Now I had defrosted raspberries to deal with.  With the drought it had been a poor raspberry season.  One year I had gathered enough from the everbearing canes to make several jams and a fresh raspberry pie.  I couldn’t bear the thought of treating the last few I’d gathered cavalierly, but the precious cup of defrosted berries wouldn’t take long to go moldy. Plus thawed raspberries present different possibilities from fresh ones too, and I wanted to pick just the right thing to use them in.

Two days later, I found myself making dinner as well as wielding my hand-held mixer to whip up a small pound cake.  The next morning, unwilling to drive to the store for more milk, I made a cup of custard, let it cool and then assembled three mini-trifles, using the defrosted raspberries as well as the raspberry-rhubarb jam I’d made in June.  The eventual grocery store visit netted a quart of whipping cream (which I went through in less a week), and the trifles were complete.  As Scott and I enjoyed them that Saturday evening, I couldn’t help but think we were having the best dessert in Charlottesville that night.  My badger housewife/Norwegian ant behavior can be over-the-top ridiculous much of the time, but until the day my freezer fails, the moments when it pays off are wonderful to savor.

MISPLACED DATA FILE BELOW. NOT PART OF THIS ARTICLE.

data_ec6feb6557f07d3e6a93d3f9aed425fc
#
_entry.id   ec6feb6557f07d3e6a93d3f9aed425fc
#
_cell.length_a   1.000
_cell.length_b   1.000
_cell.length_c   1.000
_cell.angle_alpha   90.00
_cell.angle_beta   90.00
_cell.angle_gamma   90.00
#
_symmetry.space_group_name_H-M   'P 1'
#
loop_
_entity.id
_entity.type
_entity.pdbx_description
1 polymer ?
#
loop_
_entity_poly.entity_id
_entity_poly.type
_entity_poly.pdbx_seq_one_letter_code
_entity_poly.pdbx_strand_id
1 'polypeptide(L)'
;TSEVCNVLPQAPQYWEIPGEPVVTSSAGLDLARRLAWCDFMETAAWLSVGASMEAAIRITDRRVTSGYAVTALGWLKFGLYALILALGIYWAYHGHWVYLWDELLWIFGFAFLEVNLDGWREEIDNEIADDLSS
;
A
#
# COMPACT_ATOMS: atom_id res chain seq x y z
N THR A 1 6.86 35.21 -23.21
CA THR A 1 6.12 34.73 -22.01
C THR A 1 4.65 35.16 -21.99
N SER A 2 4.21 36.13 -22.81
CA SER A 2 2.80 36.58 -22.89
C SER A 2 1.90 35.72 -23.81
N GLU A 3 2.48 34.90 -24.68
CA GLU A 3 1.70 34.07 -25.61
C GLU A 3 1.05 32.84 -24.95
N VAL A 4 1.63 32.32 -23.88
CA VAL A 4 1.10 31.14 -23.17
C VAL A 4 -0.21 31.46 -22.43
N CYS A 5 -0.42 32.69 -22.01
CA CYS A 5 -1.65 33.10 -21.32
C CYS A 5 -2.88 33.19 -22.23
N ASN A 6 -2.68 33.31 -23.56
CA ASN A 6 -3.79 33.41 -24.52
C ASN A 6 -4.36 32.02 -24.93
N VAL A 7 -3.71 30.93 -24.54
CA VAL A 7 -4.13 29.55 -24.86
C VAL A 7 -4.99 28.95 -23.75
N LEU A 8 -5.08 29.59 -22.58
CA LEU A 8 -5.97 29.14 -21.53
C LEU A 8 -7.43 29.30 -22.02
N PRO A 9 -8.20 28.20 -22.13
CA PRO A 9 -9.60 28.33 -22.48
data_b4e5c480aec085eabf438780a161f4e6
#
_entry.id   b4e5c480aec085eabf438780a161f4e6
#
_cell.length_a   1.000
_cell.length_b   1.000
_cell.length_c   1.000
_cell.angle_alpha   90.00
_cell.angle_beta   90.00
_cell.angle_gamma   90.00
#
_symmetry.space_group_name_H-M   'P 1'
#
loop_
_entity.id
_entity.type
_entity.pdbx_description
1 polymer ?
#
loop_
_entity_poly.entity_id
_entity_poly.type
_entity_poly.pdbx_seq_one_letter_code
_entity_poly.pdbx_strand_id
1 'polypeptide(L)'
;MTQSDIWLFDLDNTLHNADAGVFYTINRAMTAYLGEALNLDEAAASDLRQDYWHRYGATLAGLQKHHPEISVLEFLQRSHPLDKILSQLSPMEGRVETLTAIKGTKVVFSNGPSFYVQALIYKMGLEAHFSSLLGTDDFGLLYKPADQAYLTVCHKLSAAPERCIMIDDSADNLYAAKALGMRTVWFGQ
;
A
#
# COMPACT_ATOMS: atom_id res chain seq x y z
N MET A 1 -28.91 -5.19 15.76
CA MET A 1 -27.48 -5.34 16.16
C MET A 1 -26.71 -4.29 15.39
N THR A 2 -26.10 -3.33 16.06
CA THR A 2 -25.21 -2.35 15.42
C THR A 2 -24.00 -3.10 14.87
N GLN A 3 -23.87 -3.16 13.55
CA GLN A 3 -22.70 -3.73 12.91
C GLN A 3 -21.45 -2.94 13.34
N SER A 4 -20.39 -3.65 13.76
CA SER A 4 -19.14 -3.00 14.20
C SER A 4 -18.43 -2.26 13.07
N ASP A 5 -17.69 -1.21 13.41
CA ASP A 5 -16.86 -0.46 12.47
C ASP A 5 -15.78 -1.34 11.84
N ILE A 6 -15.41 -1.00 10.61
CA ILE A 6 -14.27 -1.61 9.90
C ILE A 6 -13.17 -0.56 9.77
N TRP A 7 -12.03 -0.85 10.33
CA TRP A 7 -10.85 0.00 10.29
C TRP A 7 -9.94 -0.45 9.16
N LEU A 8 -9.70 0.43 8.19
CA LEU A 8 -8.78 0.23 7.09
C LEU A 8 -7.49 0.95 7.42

My Emotions Party

October 13, 2010

This is such an immensely hard time for everyone I know, and I’m not going to spew any platitudes that I find difficult to swallow.  Just think: the world is just letting Haitians die slowly while everyone has a feel-good moment watching the Chilean miners surface.

Where’s the outrage?!  I’m not talking about the spoof of anger that the Tea Party people represent.  All that political theater is just another form of bread and circus, keeping us distracted while our communal resources are being looted in full daylight.  All the NPR listeners keep alluding to the horrors that will occur the day after the elections, but I don’t think it will be anymore dramatic than the horror of what is happening right now, a slow shrugging off of an entire economic class while the very privileged few are further enriched.  It’s like we’re in the twilight of some outmoded stage of human existence and the only emotion that predominates is a heavy sadness.